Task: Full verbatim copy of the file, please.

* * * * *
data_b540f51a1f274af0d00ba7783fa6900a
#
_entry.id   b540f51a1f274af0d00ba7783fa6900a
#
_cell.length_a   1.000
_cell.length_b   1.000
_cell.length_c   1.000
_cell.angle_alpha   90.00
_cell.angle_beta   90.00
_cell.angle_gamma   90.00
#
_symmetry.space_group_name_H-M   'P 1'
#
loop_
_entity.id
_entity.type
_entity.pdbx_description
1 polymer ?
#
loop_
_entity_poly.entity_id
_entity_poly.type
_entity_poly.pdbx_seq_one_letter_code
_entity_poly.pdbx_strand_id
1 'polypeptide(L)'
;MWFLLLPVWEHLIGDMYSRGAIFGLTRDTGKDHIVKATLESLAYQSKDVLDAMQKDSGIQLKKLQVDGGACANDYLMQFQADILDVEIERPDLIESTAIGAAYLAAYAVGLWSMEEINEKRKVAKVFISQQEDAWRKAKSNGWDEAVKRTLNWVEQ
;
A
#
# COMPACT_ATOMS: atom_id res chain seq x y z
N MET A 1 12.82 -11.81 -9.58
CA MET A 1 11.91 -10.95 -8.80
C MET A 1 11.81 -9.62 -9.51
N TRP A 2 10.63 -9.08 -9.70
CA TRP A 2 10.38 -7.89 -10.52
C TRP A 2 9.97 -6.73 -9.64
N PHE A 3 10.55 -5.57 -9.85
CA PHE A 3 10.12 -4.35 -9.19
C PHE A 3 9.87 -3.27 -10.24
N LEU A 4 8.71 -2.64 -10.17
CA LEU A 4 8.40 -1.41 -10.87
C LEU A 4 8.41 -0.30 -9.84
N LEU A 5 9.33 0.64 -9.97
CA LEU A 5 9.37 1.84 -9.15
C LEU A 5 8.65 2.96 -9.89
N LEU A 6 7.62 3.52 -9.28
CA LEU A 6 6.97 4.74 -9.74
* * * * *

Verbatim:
data_b540f51a1f274af0d00ba7783fa6900a
#
_entry.id   b540f51a1f274af0d00ba7783fa6900a
#
_cell.length_a   1.000
_cell.length_b   1.000
_cell.length_c   1.000
_cell.angle_alpha   90.00
_cell.angle_beta   90.00
_cell.angle_gamma   90.00
#
_symmetry.space_group_name_H-M   'P 1'
#
loop_
_entity.id
_entity.type
_entity.pdbx_description
1 polymer ?
#
loop_
_entity_poly.entity_id
_entity_poly.type
_entity_poly.pdbx_seq_one_letter_code
_entity_poly.pdbx_strand_id
1 'polypeptide(L)'
;MWFLLLPVWEHLIGDMYSRGAIFGLTRDTGKDHIVKATLESLAYQSKDVLDAMQKDSGIQLKKLQVDGGACANDYLMQFQADILDVEIERPDLIESTAIGAAYLAAYAVGLWSMEEINEKRKVAKVFISQQEDAWRKAKSNGWDEAVKRTLNWVEQ
;
A
#
# COMPACT_ATOMS: atom_id res chain seq x y z
N MET A 1 12.82 -11.81 -9.58
CA MET A 1 11.91 -10.95 -8.80
C MET A 1 11.81 -9.62 -9.51
N TRP A 2 10.63 -9.08 -9.70
CA TRP A 2 10.38 -7.89 -10.52
C TRP A 2 9.97 -6.73 -9.64
N PHE A 3 10.55 -5.57 -9.85
CA PHE A 3 10.12 -4.35 -9.19
C PHE A 3 9.87 -3.27 -10.24
N LEU A 4 8.71 -2.64 -10.17
CA LEU A 4 8.40 -1.41 -10.87
C LEU A 4 8.41 -0.30 -9.84
N LEU A 5 9.33 0.64 -9.97
CA LEU A 5 9.37 1.84 -9.15
C LEU A 5 8.65 2.96 -9.89
N LEU A 6 7.62 3.52 -9.28
CA LEU A 6 6.97 4.74 -9.74